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Bjorn's ENGR242 3D adventure
This is a web page for the Engineering 242s personal Appropedia project. Its goal is to document our experiences and progress as we accomplish the activities in this class. I for one, will be focusing on the open source side of things discussing the implications of this technology and the activity we do in class. I will also be sharing all source files of the projects I work on as well as discussions surrounding each one.
Why 3-D Printing? A recent report from data company Wanted Analytics found that in one month 35 percent of engineering job listings from a variety of fields, including biomedical, software, and transportation industries, required applicants familiar with 3-D printing.
Why Open Source?
Having personally helped open source projects come to life in the past I am no stranger to how they operate. However this is the first time I have been involved with a project as developed as the 3D printing community is. Most of my past contributions are community coding projects on *GitHub. What attracts me to open source technologies is the ever evolving and entirely open-ness of them. You have the ability to see every part of a piece, rather than just the parts the developers want you to see. As a self declared Tinkerer, I love tearing something apart to view how ALL of it works, not just select parts.
What I plan on doing with my Jellybox printer is the class projects and doing research into cheaper alternatives to scientific gear for microscopes and telescopes. Later on once I build my own 3D printer I would love to delve into board game and miniature figurines.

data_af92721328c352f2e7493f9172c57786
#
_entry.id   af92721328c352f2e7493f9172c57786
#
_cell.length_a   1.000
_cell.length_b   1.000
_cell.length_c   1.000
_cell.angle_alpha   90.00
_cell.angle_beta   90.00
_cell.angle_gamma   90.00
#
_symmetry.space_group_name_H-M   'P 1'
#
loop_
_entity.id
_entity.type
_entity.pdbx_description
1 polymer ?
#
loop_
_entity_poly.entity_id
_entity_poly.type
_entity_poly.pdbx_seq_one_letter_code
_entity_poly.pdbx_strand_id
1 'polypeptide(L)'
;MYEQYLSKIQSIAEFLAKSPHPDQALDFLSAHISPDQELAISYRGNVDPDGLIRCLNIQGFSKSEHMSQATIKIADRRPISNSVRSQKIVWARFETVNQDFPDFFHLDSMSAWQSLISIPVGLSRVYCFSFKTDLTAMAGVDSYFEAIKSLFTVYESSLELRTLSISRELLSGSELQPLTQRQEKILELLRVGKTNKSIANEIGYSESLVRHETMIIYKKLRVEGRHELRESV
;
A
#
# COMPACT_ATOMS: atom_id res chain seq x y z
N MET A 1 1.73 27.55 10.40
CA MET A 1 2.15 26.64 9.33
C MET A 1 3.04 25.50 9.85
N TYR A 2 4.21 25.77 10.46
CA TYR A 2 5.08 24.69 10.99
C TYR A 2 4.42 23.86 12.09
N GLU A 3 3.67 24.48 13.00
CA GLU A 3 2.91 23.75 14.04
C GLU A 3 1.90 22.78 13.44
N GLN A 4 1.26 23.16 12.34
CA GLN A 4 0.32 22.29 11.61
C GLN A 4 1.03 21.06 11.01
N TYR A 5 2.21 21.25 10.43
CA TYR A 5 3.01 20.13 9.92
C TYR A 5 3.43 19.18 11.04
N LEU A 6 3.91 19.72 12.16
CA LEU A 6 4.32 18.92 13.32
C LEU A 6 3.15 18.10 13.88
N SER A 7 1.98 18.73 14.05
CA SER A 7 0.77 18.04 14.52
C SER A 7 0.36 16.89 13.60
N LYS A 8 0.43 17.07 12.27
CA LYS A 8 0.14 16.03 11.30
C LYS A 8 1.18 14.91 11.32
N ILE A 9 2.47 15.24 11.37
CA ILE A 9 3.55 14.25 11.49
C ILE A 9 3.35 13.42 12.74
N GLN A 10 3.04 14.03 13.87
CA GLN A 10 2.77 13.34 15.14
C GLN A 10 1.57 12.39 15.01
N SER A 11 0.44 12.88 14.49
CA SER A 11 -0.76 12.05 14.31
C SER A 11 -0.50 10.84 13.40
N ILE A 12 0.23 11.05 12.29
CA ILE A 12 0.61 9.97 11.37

|The gear project 1.0|
|This was my first print attempt, it turned our rather well. After calibrating my printer I loaded in this file and set it loose.||file link:|
|Mechanical fork project 2.0|
|Second official print with the Jellybox printer, designed to test the tinsel strength of our designs. Original design had flaws when attempting to interlace it with our stress testing machine. Will update with further details.||file|
|Rock climbing grip 1.0|
|First attempt at printing the rock holder grip, top failed due to a loose belt.||file|
|First attempt at Celtic drawer handle 1.0|
|First attempt at printing Celtic drawer handle assignment, failed due to incorrect geometry within the file. NOTE: incorrect file uploaded for comparison||file|
|Working attempt at Celtic drawer handle 2.0|
|Second attempt at Celtic drawer handle, enlarged the file and added different geometric designs. Working blender and stl file attached.||file|
MiniMech Mechanical Fork Testing
My hypothesis is that the horizontally printed coupons will be ultimately stronger when compared to the vertically printed coupons. Further hypothesis on the types of print settings and their control over print quality: slower flow rates with higher temperatures will yield a stronger print while faster flow rates with lower temperatures will yield weaker bonds between layers thus resulting in weaker print quality.